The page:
I originally posted this recipe for the easiest no-knead artisan bread on my Youtube channel, but decided it should absolutely be available here as well. Listen, this is one of the easiest recipes ever created. There are tons of variations available online, and I want to be the first to let you know that this recipe is also amazing for making 8 slider-sized rolls. It’s very versatile, as many different flour combinations can be used — whole wheat, all-purpose, bread flour, whatever rocks your boat. Just know that any flour containing wheat/grain particles will not rise as much because the shards of wheat tend to slide the gluten at the knees, causing it to be less puffy. It will still be very delicious though!
The originator of this incredibly simple recipe says that it’s so easy a 6 year old could make it. That is the truth-ruth! You literally mix flour, yeast, and salt with water…mix it around until it’s all absorbed…and let it proof for 12-18 hours overnight. The next day, you gently combine it into a ball — with plenty of extra flour as it’s a very wet and sticky dough, and then let it rest while you heat your oven. Bake it, and boom. You’ve got incredible fresh bread with zero effort. Don’t believe me? Watch the video tutorial 🙂
Why use a dutch oven? Ok, so…it’s like this. In order for bread to develop that incredible crust as it bakes, it needs steam. Professional bakeries use ovens that release steam during the baking process to help create that signature crust. Home ovens don’t have steam injectors, so we have to improvise. You could spray water every few seconds during the first 10 minutes of bread baking to kinda achieve that — OR — you can trap the steam inside of your dutch oven as the bread bakes. Dutch ovens are like little mini-ovens that trap lots of heat and steam and basically turn into small bread-baking saviors.
“But, I don’t have a dutch oven!” – you.
It’s ok, this bread will still bake on a regular baking sheet, and turn out just as delicious. You’ll get a nice crust, but it won’t be as crusty if you used a dutch oven. Honestly though, who cares, when you have such an amazing, fool-proof recipe that is guaranteed to change your culinary life. Just make the damn bread anyway.
I’ve made this bread many times, using either all-purpose flour, or bread flour. Both are amazing, but I’ll give bread flour the slight edge. It doesn’t matter though, you’ll be happy with whatever you choose to go with.
Look at that crumb! Perfect vehicle for lots of creamy butter 😛
You can totally make this bread! It’s worth it, and best of all, you know exactly what’s in it.
Crusty No-Knead Artisan Bread
- Total Time: 12 hours 30 mins
- Yield: 1 large loaf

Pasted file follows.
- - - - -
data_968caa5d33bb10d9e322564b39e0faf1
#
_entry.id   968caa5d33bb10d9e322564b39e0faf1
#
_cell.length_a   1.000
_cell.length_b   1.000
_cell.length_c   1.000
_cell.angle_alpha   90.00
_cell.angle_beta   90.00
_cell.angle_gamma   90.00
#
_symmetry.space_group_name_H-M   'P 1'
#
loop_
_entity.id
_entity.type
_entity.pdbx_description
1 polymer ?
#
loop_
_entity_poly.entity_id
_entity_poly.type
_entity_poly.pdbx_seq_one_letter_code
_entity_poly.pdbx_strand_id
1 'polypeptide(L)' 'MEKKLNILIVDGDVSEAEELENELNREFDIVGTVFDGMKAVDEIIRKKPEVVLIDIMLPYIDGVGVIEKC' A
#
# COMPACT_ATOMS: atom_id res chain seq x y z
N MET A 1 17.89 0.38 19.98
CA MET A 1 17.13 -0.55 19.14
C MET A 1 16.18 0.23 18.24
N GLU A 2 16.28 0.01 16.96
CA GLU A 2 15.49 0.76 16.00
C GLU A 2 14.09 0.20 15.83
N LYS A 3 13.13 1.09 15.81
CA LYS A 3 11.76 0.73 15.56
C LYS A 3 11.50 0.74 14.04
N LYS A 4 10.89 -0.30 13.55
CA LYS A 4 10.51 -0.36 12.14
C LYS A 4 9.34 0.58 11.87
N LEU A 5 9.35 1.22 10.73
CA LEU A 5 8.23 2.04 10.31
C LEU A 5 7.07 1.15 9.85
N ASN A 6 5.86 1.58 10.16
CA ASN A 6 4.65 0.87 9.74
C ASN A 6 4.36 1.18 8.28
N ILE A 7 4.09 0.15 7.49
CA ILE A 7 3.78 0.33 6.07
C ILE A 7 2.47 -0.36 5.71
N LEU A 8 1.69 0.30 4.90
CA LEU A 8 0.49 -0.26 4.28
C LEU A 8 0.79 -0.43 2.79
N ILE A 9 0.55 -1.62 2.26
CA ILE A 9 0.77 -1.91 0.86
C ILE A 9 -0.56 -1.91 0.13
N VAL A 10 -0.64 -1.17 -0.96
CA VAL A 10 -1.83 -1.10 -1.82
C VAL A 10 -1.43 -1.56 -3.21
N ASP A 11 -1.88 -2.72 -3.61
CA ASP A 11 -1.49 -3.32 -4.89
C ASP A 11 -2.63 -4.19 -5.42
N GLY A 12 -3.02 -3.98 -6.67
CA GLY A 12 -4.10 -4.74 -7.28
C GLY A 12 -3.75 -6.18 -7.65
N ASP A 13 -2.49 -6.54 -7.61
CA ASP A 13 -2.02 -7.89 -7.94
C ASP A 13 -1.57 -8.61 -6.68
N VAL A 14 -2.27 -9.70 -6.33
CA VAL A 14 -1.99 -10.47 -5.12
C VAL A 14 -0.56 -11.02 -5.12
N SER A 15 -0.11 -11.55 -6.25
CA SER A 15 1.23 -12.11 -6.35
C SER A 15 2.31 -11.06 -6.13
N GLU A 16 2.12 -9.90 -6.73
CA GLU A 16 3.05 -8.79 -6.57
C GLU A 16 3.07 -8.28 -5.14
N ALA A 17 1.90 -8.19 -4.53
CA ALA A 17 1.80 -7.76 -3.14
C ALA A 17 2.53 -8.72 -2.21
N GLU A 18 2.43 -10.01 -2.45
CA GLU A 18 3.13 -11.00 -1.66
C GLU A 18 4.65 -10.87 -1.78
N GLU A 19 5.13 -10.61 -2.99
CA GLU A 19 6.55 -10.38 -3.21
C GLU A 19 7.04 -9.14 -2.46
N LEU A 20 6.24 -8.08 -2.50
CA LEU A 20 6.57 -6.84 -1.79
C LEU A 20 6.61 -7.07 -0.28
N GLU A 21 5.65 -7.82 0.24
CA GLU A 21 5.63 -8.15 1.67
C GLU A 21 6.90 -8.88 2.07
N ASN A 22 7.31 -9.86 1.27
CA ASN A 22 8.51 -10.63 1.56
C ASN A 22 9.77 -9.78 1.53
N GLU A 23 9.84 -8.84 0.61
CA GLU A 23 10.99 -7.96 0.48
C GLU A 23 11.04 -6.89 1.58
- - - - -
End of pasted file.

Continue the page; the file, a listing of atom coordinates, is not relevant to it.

adapted from Jim Lahey
- 3 cups all-purpose, or bread flour *see note below*
- 1 1/2 cups warm water (90-110 degrees F)
- 1/4 tsp instant or rapid-rise yeast
- 2 tsp kosher salt (or 1 1/2 tsp table salt)
- Mix dry ingredients until combined. Add warm water and mix until flour mixture is absorbed by water. Dough will be wet and sticky. Cover with plastic wrap and store at room-temp or a turned off oven for 12-18 hours, and up to 24.
- Two hours before you’re ready to bake, gently pull dough out of bowl onto a heavily floured surface, being careful not to puncture too many air bubbles. Gently form into a ball. Place dough on top of cornmeal covered parchment paper and cover with a clean, floured kitchen towel for 2 hours. During the last 30 minutes of those 2 hours, pre-heat your oven and empty dutch oven to 450 degrees. Let it sit in there the entire 30 minutes. When it’s super hot, transfer the parchment/dough into the dutch oven, cover and bake for 30 minutes with the lid on. Remove lid after 30 minutes and bake an additional 5-15 minutes, or until bread registers 200 degrees on an instant read thermometer. Immediately remove bread from the hot dutch oven and let cool on a wire-rack for at least 30 minutes before slicing.
This is a wet dough. However, depending on the humidity in your situation, you may need a little more water or flour to help the dough come together. If your dough is unreasonably wet, add more flour. If there are lots of dried flour pockets, add a little more water. There is room for error in this recipe. I usually have to add up to 1/2 cup more water if I’m using bread flour because it is much denser and heavier than regular all-purpose. Play it by ear and go with your instincts. You can do this!
- Prep Time: 12 hours
- Cook Time: 30 mins
My bread got burned on the bottom crust! I think my oven is off on temp. What do you think? Also, I don’t think I let my Dutch oven warm up long enough!
That has happened to me before, my oven was too hot. Try using a slightly lower temperature OR use a few layers of parchment paper on the bottom of your dutch oven.
Ah-I see what happened here. I doubled the recipe using the 2X tab and it doubled the water temperature too-not sure there would be a fix for that but still worth noting for newbies!
I’m wondering if it’s possible to correct the water temperature note in your original recipe? It says warm water, but then gives a temp range of 180°-220°, which is basically near(and over) boiling water. I’m a good cook, but as a novice bread baker, it didn’t make sense, so I looked in the notes where you say a range of 90°-110°. I think a lot of people might be making the mistake of killing yeast with boiling water.
Wow I didn’t even noticed it scaled the temperature as well. I really don’t like that Scaling feature, and I’m not sure if I can disable it. It’s caused some problems with other recipes. Thanks for pointing that out!